Wool on a surge
WOOL’S wondrous rise continues to break records with the benchmark Eastern Market Indicator reaching a peak of 1623c/kg last week.
This represented an increase of 45c/kg on the previous week, with fine microns achieving significantly better gains.
The EMI has risen 320c/kg or 25 per cent in the past 12 months Last week was just the second time the EMI has topped the magical 1600c/kg mark after it reached 1614c/kg in August.
The Merino cardings indicator also reached a new high last week, trading at 1300c/kg.
Experts say increased demand from processing powerhouse China, along with consumer appetites turning towards natural fibres, have pushed domestic wool prices skywards.
Every micron indicator across all selling centres rose, with gains from 2c/kg for 32micron wool to 81c/kg for 17micron wool in Melbourne.
The rise has not deterred international demand, with Australian wool export volumes rising 6.7 per cent for the first three months of the 2017-2018 selling season.
National Australian Bank agribusiness economist Phin Ziebell said fine and superfine wool remained at a “substantial premium”.
The 17-micron indicator in Melbourne is up 753c/kg year on year.
“The somewhat lower Australian dollar, to which the wool industry is usually very sensitive, has probably helped in the last month,” Mr Ziebell said.
“Still, it is unclear whether prices are sustainable at their current levels. While we see good signs in the form of very strong Chinese demand, this is not guaranteed to continue.”
Australia produced 339 million kilos of wool last year, compared with about a billion kilograms in the late 1980s.
Australian Council of Wool Exporters and Processors president Matthew Hand said that figure outstripped global demand at the time, and there were now new elements driving demand.
“One key point is consumer appetite has moved distinctly in favour of natural fibres, with health, sustainability and ethical practices leading the way.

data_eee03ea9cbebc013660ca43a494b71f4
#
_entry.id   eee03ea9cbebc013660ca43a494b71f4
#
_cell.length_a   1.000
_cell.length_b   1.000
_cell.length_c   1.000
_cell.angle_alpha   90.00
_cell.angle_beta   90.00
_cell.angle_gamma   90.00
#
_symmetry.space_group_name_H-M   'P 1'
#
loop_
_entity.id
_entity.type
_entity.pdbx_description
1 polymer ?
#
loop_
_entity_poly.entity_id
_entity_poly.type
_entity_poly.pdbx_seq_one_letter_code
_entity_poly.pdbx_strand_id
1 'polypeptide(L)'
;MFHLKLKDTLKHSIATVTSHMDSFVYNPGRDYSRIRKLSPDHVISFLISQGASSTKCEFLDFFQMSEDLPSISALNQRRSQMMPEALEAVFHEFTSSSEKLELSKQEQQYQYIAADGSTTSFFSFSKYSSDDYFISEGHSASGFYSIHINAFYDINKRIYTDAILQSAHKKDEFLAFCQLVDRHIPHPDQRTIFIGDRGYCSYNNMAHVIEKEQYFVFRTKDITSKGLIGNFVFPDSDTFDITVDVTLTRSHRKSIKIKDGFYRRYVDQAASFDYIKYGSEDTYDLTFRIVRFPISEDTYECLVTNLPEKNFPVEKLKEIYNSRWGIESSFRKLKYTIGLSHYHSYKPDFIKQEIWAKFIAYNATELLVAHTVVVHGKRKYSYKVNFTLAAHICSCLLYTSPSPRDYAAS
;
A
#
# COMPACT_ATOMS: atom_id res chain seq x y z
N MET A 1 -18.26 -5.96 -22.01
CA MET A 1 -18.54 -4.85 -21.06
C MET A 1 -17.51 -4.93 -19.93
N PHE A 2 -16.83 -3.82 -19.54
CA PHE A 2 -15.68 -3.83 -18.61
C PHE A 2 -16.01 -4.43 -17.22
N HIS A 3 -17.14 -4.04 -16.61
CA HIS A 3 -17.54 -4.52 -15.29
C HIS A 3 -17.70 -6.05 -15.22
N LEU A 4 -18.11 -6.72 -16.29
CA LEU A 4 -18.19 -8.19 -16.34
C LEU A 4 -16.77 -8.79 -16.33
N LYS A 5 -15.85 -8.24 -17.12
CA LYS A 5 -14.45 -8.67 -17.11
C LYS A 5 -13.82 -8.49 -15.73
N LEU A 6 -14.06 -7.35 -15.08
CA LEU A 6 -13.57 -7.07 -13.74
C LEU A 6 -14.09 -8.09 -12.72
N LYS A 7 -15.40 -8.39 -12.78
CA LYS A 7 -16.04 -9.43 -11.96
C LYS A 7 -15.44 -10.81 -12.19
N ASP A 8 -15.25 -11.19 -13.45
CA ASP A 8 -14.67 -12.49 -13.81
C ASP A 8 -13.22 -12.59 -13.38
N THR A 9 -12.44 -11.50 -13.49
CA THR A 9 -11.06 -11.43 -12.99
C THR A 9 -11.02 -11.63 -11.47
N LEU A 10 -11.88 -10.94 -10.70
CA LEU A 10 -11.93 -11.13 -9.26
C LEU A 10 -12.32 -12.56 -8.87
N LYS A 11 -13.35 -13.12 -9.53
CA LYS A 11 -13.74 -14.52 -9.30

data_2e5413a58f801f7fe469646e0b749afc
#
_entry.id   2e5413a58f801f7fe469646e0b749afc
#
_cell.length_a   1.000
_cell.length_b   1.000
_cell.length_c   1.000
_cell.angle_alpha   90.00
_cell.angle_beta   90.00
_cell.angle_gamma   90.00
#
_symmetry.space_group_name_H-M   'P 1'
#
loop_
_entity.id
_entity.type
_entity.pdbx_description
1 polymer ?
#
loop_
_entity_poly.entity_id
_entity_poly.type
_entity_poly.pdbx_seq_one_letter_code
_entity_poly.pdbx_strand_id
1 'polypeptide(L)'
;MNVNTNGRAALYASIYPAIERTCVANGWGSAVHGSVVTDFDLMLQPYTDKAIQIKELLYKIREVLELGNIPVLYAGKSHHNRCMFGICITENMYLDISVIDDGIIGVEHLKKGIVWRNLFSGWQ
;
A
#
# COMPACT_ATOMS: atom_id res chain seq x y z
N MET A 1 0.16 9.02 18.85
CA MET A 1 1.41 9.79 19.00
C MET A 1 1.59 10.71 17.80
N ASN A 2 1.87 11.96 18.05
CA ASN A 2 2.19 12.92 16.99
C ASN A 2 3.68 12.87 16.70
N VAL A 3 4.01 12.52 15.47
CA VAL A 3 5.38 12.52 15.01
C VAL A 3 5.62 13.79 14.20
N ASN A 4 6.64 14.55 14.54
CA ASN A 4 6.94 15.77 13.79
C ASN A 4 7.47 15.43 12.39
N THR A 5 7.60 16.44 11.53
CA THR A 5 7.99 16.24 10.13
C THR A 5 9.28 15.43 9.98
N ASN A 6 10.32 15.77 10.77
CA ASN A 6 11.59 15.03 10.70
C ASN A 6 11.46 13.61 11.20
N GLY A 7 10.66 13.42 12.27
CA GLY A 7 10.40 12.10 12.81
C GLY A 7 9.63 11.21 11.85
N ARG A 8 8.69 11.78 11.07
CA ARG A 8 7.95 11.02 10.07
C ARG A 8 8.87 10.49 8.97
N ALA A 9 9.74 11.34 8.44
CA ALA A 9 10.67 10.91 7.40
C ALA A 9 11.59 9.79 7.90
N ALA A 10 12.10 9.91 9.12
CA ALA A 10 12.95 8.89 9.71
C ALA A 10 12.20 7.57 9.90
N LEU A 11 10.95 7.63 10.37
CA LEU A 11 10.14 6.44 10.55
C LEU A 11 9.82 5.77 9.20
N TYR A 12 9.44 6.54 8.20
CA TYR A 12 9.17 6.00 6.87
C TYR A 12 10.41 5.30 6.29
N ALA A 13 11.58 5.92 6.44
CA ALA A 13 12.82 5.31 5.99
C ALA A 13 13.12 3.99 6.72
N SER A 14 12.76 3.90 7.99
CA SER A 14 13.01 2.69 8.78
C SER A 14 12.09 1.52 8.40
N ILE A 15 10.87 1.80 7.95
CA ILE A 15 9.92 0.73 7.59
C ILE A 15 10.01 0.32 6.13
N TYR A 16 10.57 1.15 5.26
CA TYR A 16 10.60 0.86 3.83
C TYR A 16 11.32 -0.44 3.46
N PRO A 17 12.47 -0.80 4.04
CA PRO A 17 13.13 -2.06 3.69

“Consumers know what they want and wool is certainly much higher on the shopping list today than it has been for many years.”
Independent analyst Robert Herrmann, managing director at Mercado, said wool prices were at a level where predictions were a “guessing game”.
“Will buyers (or more importantly their customer processors overseas) pull back from this rally and to see the market retrace, or is this rally unstoppable and further increases are imminent?”
Mr Herrmann said growers should continue to sell as soon as wool is tested and consider forward prices.
IT has been another outstanding week for all sectors of the wool market.
We have continued a run of six straight weeks of gains in the market and reached record-breaking levels in some areas in the past fortnight.
There were 43, 000 bales offered for sale in all three centers on Wednesday and Thursday and despite the fact the market volume continues to track up 11 per cent compared to last year we are still reaching new highs.
The benchmark Eastern Market Indicator surged to 1656c/kg at the close on Wednesday, and within that basket of types there were plenty of other records set.
For example, the 19.5-micron category was at 1870c/kg, the highest level since recording began in 2001.
Cardings have gained the best part of 100c clean in the past fortnight to break through 1300c/kg for the first time ever.
To put that into perspective, a long-term benchmark for 21.0 micron fleece has been 1200c/kg clean and that category closed at 1630c/kg clean on Wednesday.
There is also something for crossbred producers to smile about with all micron categories rising about 5 per cent on Wednesday this week. The 28.0 micron types are now tantalisingly close to the 800c/kg clean mark again. Encouragingly for the very broad crossbreds, 32.0s were up about 7 per cent to 430c/kg clean.
So who’s buying at these levels? Many of us are familiar with Techwool, which has been Australia’s largest exporter since the demise of the large corporates.
The business has had some changes of trading staff recently, but it doesn’t appear to have slowed it down. It swallowed a massive 3500 bales on Wednesday alone this week – well over $7.5 million spent in about four hours.
Obviously, it takes more than one exporter to drive a market and it was interesting to see Modiano, which rarely features in the top three, to buy 2500 bales or 11 per cent of the daily offering.
We are certainly in unchartered territory now with many saying they thought the market “toppy” last week, but it continued the rally this week.
As we’ve said previously we expect weekly volumes to be below par in coming months, putting on supply pressure which is a positive.
Next week volumes increase to close to 50,000 bales nationally with Melbourne upgraded to a three-day sale.
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